Home > Uncategorized > Instead of Subsidizing Mega-Corporations with Incentives Like WI, Why Not Subsidize Small Businesses Like Richmond, VA?

Instead of Subsidizing Mega-Corporations with Incentives Like WI, Why Not Subsidize Small Businesses Like Richmond, VA?

September 2, 2017

In his recent Common Dreams post describing the deplorable incentives offered by Wisconsin to Foxconn, Sam Pizzigati describes a promising alternative approach to economic development offered by the City of Richmond Virginia:

The city of Richmond in Virginia is moving in one hopeful direction. Richmond has begun an Office of Community Wealth Building that aims to enrich local residents instead of billionaire CEOs. The city is focusing on everything from improving regional transportation systems to fostering locally based social enterprises. The Democracy Collaborative, a national organization, has fashioned a network of localities involved in similar “community wealth building” all across the United States.

As one who served as an ex-officio member on a County Economic Development Committee, I recall many debates about decisions to use scarce economic development dollars to subsidize a new business while providing no support whatsoever to existing businesses that employed a comparable number of wage earners. But I cannot recall any discussions about subsidizing small businesses that, in aggregate, might imply even more wage earners than a spiffy new facility. Economic Development was all about new employers… and if the new employer was a famous “name brand” it was even better! This kind of thinking led to the county supporting the construction of a new Walmart while simultaneously offering workshops to smaller businesses on how they could compete with Walmart. This kind of decision making by local governments across the country led to low-wage jobs, vacant store fronts, but lower taxes and cheaper food and merchandise. But as we move forward, more and more people are beginning to question the wisdom of this approach. Unfortunately, though, changes in the thinking will not happen quickly. As Mr. Pizzigati reports, while operations like the Democracy Collaborative could “…use some encouragement from the federal level”, it won’t be coming any time soon:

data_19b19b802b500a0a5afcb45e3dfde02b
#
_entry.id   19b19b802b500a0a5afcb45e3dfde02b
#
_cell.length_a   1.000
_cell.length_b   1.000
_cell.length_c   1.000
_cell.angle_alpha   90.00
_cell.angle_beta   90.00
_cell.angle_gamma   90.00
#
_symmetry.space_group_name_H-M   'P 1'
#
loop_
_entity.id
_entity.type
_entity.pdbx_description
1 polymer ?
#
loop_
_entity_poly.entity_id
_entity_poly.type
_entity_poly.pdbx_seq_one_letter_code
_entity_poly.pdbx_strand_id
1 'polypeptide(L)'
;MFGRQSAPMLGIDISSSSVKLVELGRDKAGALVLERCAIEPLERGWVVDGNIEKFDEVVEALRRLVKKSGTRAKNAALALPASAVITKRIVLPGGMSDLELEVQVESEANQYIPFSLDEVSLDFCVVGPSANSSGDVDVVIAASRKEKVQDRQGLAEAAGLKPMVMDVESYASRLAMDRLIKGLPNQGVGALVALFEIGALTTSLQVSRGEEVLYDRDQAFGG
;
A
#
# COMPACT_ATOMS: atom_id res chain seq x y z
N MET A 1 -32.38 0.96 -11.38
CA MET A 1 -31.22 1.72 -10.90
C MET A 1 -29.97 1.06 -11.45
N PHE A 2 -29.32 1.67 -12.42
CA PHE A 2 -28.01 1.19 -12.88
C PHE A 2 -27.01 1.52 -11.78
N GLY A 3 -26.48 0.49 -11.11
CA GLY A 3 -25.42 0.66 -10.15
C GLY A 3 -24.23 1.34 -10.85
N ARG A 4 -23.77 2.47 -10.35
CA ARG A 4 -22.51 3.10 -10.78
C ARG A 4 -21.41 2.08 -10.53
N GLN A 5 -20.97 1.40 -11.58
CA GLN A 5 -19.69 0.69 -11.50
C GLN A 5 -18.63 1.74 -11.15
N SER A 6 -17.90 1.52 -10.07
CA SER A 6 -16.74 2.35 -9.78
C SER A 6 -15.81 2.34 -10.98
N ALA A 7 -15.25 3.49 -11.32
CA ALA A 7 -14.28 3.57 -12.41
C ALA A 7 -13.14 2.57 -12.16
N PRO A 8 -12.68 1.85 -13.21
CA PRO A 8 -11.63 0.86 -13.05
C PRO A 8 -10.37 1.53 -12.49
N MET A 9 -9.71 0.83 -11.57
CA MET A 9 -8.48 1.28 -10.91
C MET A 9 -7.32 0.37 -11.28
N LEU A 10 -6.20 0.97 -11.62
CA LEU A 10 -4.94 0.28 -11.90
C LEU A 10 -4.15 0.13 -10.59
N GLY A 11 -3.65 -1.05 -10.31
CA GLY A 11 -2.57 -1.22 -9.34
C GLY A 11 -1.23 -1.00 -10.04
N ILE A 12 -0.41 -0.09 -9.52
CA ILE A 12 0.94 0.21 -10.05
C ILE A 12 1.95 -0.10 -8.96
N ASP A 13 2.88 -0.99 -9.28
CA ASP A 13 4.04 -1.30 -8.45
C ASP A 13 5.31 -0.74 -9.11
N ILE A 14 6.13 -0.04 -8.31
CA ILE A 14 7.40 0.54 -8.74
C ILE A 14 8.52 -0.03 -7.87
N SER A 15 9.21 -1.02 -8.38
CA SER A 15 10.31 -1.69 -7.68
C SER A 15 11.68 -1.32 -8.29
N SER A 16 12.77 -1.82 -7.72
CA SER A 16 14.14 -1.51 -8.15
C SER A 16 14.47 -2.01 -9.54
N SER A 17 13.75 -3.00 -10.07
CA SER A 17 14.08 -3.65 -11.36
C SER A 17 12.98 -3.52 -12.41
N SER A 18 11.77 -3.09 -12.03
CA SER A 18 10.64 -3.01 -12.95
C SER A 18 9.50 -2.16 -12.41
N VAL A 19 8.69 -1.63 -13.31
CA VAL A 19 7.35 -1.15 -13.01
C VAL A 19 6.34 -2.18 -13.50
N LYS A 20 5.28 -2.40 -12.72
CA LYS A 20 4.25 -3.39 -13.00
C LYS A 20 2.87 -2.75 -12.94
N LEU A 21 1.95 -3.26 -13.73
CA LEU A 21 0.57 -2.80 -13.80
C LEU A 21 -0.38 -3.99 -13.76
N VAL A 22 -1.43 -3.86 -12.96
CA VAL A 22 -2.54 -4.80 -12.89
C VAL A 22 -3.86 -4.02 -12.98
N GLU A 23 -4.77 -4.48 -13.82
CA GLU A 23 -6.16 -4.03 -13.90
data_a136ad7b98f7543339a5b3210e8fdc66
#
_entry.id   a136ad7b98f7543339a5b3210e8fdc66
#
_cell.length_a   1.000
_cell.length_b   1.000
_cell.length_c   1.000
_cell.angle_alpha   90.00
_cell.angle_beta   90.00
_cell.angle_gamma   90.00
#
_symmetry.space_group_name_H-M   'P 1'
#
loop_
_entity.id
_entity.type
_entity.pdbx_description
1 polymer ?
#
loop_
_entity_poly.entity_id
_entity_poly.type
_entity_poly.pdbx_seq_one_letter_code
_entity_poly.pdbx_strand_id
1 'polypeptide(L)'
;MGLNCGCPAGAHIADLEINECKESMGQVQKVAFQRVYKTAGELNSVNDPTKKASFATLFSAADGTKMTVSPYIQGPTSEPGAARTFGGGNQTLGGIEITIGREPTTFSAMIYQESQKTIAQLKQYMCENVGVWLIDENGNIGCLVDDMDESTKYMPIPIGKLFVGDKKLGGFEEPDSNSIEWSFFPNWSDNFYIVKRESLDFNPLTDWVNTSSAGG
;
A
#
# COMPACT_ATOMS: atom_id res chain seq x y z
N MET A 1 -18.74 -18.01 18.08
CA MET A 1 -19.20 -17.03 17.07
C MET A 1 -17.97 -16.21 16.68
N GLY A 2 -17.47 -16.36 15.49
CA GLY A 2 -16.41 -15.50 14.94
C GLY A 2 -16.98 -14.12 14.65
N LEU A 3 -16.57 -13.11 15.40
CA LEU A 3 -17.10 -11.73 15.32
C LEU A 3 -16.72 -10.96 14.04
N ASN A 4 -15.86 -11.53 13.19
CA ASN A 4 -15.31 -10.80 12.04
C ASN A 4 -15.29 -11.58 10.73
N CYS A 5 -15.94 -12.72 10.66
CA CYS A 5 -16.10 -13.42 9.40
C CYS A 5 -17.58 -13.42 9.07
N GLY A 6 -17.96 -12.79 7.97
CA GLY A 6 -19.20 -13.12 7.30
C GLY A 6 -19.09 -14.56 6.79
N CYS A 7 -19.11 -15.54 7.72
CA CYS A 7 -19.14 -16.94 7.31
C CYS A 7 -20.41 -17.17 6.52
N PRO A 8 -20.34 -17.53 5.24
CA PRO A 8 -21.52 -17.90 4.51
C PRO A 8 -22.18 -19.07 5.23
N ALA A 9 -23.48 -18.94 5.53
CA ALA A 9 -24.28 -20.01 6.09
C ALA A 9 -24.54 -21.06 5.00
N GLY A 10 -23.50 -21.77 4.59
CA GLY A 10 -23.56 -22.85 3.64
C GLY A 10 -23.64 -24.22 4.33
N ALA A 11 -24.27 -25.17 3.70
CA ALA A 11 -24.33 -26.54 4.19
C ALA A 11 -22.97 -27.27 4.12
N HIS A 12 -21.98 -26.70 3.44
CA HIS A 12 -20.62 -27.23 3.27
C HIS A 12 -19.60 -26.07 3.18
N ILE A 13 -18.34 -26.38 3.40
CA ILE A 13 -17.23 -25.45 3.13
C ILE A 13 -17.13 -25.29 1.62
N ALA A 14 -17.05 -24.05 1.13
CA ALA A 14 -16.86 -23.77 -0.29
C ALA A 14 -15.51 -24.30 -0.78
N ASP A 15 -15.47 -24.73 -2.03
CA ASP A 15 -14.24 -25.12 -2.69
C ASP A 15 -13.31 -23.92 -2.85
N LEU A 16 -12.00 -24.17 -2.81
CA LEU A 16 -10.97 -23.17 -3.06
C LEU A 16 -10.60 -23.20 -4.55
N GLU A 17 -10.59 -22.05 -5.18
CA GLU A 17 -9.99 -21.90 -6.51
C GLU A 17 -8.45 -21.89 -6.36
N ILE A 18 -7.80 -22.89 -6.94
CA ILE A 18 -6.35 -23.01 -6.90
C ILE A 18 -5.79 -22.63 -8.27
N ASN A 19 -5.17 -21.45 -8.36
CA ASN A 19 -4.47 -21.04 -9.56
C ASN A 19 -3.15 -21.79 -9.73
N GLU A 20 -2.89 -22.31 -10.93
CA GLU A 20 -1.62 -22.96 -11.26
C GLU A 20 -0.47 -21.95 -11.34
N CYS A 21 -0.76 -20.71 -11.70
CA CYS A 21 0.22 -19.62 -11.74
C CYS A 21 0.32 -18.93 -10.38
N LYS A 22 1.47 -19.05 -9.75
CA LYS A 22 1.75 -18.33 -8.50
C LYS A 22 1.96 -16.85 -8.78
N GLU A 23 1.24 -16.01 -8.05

President Trump has proposed a budget, notes Greg LeRoy of Good Jobs First, that eliminates “successful federal programs that benefit small- and medium-sized manufacturers.” The contradictions between Trump’s budget cuts for these programs and his White House cheerleading for the enormous Foxconn subsidy deal, adds LeRoy, “boggle the mind.”

They only boggle the mind if one believes that political donations don’t matter… and if one wants to continue the belief that free speech should be based on the amount of money one can contribute to a campaign.

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